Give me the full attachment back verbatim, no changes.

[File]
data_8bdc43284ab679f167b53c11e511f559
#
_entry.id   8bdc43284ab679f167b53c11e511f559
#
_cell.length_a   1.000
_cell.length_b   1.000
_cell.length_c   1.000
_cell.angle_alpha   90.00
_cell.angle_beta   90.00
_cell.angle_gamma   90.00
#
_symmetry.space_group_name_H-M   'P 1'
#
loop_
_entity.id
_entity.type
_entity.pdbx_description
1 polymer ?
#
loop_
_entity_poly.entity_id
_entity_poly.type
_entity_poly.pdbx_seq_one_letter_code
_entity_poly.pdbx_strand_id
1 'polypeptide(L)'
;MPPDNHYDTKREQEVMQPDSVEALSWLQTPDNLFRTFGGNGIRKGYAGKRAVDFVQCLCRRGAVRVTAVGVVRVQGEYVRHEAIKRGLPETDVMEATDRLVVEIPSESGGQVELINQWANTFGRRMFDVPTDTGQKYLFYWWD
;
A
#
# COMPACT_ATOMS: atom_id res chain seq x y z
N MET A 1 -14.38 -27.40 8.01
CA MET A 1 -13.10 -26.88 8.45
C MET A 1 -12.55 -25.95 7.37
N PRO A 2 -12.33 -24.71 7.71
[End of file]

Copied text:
data_8bdc43284ab679f167b53c11e511f559
#
_entry.id   8bdc43284ab679f167b53c11e511f559
#
_cell.length_a   1.000
_cell.length_b   1.000
_cell.length_c   1.000
_cell.angle_alpha   90.00
_cell.angle_beta   90.00
_cell.angle_gamma   90.00
#
_symmetry.space_group_name_H-M   'P 1'
#
loop_
_entity.id
_entity.type
_entity.pdbx_description
1 polymer ?
#
loop_
_entity_poly.entity_id
_entity_poly.type
_entity_poly.pdbx_seq_one_letter_code
_entity_poly.pdbx_strand_id
1 'polypeptide(L)'
;MPPDNHYDTKREQEVMQPDSVEALSWLQTPDNLFRTFGGNGIRKGYAGKRAVDFVQCLCRRGAVRVTAVGVVRVQGEYVRHEAIKRGLPETDVMEATDRLVVEIPSESGGQVELINQWANTFGRRMFDVPTDTGQKYLFYWWD
;
A
#
# COMPACT_ATOMS: atom_id res chain seq x y z
N MET A 1 -14.38 -27.40 8.01
CA MET A 1 -13.10 -26.88 8.45
C MET A 1 -12.55 -25.95 7.37
N PRO A 2 -12.33 -24.71 7.71